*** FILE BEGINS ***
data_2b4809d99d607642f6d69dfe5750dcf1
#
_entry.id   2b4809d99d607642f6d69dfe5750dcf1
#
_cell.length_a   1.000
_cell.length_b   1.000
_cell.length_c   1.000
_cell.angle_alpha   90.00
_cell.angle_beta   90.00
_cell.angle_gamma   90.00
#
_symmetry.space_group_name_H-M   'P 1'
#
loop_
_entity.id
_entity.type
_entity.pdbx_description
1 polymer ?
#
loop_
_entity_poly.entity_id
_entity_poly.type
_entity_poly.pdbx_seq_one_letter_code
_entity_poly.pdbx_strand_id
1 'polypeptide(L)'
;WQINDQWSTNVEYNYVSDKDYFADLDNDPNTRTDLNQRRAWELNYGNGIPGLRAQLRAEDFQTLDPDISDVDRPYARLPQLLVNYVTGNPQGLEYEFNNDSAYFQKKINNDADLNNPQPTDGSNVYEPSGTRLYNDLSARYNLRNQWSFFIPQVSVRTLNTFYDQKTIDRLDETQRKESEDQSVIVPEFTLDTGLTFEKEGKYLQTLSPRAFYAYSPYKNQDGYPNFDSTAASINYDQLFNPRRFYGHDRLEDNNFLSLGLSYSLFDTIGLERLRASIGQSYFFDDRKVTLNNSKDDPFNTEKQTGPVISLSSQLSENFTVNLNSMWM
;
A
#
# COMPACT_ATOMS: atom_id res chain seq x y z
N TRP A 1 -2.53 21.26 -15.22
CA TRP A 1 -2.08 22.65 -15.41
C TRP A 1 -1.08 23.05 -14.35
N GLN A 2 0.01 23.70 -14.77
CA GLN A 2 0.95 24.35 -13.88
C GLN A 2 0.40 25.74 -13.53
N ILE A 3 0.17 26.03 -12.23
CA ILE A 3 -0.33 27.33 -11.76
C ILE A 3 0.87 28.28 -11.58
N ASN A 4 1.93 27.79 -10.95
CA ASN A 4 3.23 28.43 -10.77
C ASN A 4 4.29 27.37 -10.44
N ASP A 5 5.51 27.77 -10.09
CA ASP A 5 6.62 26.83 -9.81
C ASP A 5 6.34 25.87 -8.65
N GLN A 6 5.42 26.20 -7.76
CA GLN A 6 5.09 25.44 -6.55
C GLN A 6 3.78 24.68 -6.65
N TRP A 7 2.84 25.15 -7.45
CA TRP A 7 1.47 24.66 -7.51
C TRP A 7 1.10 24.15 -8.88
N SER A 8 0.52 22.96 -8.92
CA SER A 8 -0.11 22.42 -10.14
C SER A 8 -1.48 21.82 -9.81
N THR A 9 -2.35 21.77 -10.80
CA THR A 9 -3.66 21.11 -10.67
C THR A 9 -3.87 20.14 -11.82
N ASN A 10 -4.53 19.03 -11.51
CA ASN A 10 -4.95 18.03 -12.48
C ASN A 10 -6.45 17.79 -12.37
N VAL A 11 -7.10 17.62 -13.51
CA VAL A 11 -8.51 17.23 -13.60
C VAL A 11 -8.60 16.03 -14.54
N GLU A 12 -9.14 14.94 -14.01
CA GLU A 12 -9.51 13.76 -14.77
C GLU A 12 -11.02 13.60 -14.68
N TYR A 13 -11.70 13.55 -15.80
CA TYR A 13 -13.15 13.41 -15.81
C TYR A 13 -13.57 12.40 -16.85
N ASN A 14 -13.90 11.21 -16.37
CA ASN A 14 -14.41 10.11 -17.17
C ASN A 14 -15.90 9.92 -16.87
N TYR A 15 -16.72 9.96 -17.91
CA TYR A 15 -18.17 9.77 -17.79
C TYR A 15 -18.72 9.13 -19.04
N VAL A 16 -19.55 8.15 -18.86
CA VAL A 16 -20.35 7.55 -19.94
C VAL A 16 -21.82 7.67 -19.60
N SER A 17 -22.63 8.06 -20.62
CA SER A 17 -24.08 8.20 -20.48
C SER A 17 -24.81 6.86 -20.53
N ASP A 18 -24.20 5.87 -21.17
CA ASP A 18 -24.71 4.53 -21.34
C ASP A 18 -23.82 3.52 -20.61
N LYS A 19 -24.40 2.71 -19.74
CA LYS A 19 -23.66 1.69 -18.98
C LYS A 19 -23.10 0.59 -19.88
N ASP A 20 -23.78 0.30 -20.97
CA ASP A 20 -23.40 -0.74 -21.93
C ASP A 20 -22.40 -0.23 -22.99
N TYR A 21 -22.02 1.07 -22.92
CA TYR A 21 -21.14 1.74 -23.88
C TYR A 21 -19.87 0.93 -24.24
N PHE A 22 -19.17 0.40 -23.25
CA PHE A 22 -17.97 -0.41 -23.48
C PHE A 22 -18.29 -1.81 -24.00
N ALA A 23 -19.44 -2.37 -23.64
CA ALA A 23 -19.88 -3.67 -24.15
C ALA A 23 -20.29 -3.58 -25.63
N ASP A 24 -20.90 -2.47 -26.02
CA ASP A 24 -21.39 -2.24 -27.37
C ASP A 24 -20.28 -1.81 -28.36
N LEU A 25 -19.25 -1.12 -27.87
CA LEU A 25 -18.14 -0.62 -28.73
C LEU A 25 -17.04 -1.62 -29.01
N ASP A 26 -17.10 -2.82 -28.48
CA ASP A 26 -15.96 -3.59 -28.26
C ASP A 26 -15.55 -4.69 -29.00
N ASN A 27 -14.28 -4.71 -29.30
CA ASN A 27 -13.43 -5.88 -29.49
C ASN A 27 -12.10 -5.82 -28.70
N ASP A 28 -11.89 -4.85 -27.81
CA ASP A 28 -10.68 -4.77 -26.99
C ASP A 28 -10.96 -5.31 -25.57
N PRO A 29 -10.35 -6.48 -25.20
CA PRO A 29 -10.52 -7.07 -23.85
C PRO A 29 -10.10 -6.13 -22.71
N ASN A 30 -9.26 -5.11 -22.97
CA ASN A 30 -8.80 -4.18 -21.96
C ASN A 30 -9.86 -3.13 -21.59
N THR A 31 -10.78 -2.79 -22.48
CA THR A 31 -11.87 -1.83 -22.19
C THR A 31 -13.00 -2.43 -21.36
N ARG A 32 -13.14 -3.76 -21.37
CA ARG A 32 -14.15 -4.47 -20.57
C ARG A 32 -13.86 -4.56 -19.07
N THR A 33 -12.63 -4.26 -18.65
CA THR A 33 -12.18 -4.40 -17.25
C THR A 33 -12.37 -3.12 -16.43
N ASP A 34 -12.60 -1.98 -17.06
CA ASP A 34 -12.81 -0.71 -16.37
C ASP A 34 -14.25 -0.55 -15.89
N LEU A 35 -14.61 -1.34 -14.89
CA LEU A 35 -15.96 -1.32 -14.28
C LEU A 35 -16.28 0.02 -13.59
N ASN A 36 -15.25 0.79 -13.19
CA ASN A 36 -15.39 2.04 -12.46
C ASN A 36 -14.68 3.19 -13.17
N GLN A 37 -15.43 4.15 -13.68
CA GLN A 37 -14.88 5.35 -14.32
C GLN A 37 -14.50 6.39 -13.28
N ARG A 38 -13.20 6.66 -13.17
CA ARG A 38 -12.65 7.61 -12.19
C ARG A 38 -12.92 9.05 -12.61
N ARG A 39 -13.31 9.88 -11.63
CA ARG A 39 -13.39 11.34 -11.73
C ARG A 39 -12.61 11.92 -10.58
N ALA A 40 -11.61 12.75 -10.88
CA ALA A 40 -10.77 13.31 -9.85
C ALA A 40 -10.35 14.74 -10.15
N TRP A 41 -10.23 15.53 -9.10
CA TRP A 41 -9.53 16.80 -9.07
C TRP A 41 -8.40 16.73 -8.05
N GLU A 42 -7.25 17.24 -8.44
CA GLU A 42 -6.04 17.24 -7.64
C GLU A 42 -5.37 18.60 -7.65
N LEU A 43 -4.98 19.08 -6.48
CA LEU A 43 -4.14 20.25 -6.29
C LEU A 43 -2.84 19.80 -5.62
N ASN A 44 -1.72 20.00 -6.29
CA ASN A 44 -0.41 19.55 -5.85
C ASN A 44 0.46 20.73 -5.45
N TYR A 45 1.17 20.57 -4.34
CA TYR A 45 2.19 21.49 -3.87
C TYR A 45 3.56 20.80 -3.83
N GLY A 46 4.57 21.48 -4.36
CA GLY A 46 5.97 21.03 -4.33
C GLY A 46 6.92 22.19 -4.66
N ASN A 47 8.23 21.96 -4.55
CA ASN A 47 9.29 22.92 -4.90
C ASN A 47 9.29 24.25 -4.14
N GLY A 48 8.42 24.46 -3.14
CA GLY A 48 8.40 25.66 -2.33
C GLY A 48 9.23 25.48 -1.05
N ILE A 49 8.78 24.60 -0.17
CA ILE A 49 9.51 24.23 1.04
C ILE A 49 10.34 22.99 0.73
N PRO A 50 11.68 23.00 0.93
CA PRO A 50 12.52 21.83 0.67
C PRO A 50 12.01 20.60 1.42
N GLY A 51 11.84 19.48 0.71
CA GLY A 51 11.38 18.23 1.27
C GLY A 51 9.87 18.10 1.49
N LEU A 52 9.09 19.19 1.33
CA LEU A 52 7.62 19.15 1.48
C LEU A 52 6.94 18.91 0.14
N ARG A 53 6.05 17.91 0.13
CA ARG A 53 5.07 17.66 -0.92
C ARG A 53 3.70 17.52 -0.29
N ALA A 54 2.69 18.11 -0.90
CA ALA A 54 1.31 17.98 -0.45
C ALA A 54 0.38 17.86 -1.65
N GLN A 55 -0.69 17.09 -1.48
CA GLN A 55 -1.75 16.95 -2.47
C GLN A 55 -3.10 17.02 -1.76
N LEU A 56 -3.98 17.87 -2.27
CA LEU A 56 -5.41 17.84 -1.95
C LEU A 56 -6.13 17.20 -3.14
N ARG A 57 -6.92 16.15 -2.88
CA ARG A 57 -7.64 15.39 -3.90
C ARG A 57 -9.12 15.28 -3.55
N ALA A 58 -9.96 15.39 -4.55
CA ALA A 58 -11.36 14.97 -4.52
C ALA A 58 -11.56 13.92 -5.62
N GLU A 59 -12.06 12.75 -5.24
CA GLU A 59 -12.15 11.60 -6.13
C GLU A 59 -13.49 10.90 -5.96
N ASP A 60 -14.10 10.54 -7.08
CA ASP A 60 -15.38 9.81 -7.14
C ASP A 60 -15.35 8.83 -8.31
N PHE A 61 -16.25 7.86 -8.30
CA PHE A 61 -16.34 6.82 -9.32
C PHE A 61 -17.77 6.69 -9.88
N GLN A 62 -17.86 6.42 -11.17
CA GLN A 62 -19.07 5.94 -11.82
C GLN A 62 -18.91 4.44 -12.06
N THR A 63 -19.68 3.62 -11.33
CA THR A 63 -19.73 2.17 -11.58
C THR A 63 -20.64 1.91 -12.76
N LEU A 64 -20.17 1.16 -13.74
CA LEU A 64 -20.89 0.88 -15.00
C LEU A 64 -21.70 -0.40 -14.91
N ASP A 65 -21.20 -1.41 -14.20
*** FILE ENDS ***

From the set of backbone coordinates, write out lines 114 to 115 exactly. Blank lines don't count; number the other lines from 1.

C ASP A 28 -10.96 -5.31 -25.57
N PRO A 29 -10.35 -6.48 -25.20